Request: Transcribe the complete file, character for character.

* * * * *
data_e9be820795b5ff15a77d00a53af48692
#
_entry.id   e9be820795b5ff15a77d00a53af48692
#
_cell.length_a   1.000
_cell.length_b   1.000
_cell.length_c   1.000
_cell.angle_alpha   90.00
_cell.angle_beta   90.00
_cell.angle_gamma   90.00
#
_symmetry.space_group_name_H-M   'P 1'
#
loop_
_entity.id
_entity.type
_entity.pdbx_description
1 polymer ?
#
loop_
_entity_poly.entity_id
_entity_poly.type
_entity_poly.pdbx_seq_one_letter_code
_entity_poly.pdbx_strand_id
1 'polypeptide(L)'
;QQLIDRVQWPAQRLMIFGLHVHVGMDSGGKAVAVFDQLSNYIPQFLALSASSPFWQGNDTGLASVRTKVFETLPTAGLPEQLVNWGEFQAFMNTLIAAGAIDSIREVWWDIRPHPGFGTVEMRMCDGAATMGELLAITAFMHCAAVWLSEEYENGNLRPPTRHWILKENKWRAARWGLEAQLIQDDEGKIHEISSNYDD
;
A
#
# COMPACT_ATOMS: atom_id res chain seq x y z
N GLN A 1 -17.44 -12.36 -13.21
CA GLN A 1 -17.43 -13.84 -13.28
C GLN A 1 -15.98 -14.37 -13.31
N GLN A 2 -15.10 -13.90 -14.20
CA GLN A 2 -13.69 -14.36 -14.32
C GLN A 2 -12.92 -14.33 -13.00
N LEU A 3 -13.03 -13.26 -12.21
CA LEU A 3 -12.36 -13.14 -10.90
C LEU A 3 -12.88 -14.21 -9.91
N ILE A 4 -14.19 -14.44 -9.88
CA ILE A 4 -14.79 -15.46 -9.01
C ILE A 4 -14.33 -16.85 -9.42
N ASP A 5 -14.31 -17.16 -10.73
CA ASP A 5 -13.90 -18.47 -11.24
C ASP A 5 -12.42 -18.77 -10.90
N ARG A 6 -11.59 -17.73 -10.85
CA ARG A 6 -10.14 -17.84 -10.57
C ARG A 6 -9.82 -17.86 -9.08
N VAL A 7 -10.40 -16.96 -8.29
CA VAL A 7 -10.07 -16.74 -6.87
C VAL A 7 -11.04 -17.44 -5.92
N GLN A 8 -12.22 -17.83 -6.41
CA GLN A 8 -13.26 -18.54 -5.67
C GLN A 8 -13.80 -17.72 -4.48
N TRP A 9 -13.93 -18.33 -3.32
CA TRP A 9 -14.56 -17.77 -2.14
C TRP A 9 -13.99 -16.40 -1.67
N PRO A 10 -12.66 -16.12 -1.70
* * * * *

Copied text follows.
data_e9be820795b5ff15a77d00a53af48692
#
_entry.id   e9be820795b5ff15a77d00a53af48692
#
_cell.length_a   1.000
_cell.length_b   1.000
_cell.length_c   1.000
_cell.angle_alpha   90.00
_cell.angle_beta   90.00
_cell.angle_gamma   90.00
#
_symmetry.space_group_name_H-M   'P 1'
#
loop_
_entity.id
_entity.type
_entity.pdbx_description
1 polymer ?
#
loop_
_entity_poly.entity_id
_entity_poly.type
_entity_poly.pdbx_seq_one_letter_code
_entity_poly.pdbx_strand_id
1 'polypeptide(L)'
;QQLIDRVQWPAQRLMIFGLHVHVGMDSGGKAVAVFDQLSNYIPQFLALSASSPFWQGNDTGLASVRTKVFETLPTAGLPEQLVNWGEFQAFMNTLIAAGAIDSIREVWWDIRPHPGFGTVEMRMCDGAATMGELLAITAFMHCAAVWLSEEYENGNLRPPTRHWILKENKWRAARWGLEAQLIQDDEGKIHEISSNYDD
;
A
#
# COMPACT_ATOMS: atom_id res chain seq x y z
N GLN A 1 -17.44 -12.36 -13.21
CA GLN A 1 -17.43 -13.84 -13.28
C GLN A 1 -15.98 -14.37 -13.31
N GLN A 2 -15.10 -13.90 -14.20
CA GLN A 2 -13.69 -14.36 -14.32
C GLN A 2 -12.92 -14.33 -13.00
N LEU A 3 -13.03 -13.26 -12.21
CA LEU A 3 -12.36 -13.14 -10.90
C LEU A 3 -12.88 -14.21 -9.91
N ILE A 4 -14.19 -14.44 -9.88
CA ILE A 4 -14.79 -15.46 -9.01
C ILE A 4 -14.33 -16.85 -9.42
N ASP A 5 -14.31 -17.16 -10.73
CA ASP A 5 -13.90 -18.47 -11.24
C ASP A 5 -12.42 -18.77 -10.90
N ARG A 6 -11.59 -17.73 -10.85
CA ARG A 6 -10.14 -17.84 -10.57
C ARG A 6 -9.82 -17.86 -9.08
N VAL A 7 -10.40 -16.96 -8.29
CA VAL A 7 -10.07 -16.74 -6.87
C VAL A 7 -11.04 -17.44 -5.92
N GLN A 8 -12.22 -17.83 -6.41
CA GLN A 8 -13.26 -18.54 -5.67
C GLN A 8 -13.80 -17.72 -4.48
N TRP A 9 -13.93 -18.33 -3.32
CA TRP A 9 -14.56 -17.77 -2.14
C TRP A 9 -13.99 -16.40 -1.67
N PRO A 10 -12.66 -16.12 -1.70